Rooftop or Terrace: Receive sunlight all day long, plenty of rainwater, and much easier to conceal than balcony grows. However, rooftop grows are exposed to lots of heat and wind, and plants can be susceptible to being blown away or drowned during storms. Rooftop cannabis cultivation is more exposed to the view of any police helicopter cameras (the “eye in the sky”); so using other plants and camouflage is important for open sky grows.
The Garden: Growing naturally outdoors in your own garden can provide one of the most satisfying feelings. If there’s plenty of space, you can grow many different plants together in a polyculture, which can improve the soil and control pests, weeds, and disease without major chemical inputs. However, garden grows are also more susceptible to pests and mold. You can grow in pots in the garden, or a garden bed with loamy soil.
Greenhouses: Greenhouses can provide the best aspects of both indoor and outdoor growing, with natural light provided by the sun and protection from some pests and the more extreme elements. However, greenhouses must be properly ventilated in order to prevent stale air and humidity buildup. Plants may also become stressed and overheated during heatwaves.
Guerilla Growing: This is growing outside of a person’s own property, ideally somewhere concealed and out-of-the-way. Guerilla Growing is one of the cheapest ways of cultivating cannabis. You are letting nature do most of the work. You also don’t have to worry about being caught with cannabis on your own property, which can be an issue. However, in states where it is legal to grow cannabis, it is probably more of a legal risk to grow in a place not your own. You also run the chance of someone else stumbling upon your crop and co-opting or destroying your efforts.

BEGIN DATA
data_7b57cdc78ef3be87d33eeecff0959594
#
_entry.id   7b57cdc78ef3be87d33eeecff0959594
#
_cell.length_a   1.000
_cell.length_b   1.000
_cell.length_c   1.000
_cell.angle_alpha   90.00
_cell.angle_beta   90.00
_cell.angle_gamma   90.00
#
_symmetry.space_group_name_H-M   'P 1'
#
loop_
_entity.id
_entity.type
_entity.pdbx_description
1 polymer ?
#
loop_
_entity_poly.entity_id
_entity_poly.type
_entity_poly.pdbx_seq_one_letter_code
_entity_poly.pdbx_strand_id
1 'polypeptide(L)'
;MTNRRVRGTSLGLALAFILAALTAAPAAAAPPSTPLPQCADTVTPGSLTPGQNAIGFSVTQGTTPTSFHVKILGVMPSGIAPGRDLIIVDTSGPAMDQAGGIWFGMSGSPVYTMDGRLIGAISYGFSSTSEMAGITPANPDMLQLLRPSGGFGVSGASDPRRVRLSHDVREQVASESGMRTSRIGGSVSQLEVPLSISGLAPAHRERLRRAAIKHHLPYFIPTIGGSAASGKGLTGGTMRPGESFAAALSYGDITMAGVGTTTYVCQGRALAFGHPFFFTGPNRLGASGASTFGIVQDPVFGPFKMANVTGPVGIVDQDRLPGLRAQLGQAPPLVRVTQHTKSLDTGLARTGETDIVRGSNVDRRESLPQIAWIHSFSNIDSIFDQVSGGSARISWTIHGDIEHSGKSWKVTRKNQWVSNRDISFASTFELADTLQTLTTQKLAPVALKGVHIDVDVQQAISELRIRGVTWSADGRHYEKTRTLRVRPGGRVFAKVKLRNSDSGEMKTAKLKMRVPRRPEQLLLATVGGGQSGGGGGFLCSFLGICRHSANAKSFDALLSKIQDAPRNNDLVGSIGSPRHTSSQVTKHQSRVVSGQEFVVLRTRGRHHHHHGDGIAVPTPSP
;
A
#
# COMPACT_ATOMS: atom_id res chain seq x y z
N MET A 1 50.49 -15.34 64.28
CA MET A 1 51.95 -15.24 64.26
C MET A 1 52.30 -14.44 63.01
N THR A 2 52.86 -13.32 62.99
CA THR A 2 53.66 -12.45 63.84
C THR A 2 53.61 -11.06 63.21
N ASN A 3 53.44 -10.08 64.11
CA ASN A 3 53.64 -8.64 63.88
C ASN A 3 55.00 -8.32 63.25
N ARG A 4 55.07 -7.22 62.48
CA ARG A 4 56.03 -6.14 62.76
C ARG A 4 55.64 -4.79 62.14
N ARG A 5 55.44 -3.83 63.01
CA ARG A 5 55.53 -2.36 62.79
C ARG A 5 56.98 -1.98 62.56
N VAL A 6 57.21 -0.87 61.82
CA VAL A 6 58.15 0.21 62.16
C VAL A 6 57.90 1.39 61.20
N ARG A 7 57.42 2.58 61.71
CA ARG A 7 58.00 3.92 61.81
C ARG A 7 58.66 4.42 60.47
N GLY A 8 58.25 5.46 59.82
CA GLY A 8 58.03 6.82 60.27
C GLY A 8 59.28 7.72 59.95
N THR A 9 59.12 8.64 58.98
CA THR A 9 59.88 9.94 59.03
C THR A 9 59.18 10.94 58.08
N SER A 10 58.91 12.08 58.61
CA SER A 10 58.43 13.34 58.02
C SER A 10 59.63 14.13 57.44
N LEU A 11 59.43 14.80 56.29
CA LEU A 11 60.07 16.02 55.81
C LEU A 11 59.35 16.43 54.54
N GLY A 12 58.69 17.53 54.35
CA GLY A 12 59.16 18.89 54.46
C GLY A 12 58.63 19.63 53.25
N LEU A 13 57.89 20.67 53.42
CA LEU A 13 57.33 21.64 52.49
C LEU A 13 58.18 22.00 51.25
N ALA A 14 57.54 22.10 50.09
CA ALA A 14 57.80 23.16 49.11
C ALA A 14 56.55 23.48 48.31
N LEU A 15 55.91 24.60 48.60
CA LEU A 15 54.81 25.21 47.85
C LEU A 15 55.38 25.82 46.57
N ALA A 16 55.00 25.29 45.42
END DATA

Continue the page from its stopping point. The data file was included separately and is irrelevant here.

Why Grow Cannabis Outdoors?
Growing cannabis outdoors can be a bit of a challenge. We certainly advise most beginners to grow their first cannabis indoors in order to develop a greater understanding of the plant’s growth cycle. Still, few cannabis related activities are more satisfying than harvesting a large, sungrown crop that produces a yield large enough to ensure you will probably not need to grow again for another year, let alone go to a dispensary or other vendor.
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Well-planned outdoor cannabis grows may also reduce your carbon footprint, reduce or eliminate any non-organic pesticide or fertilizer use and save you cash, making it the better choice for cannabis consumers who are more environmentally conscious. And for anyone who is finding it difficult to get their outdoor setup running, enlisting some advisors and an outdoor grow kit will make your work simpler!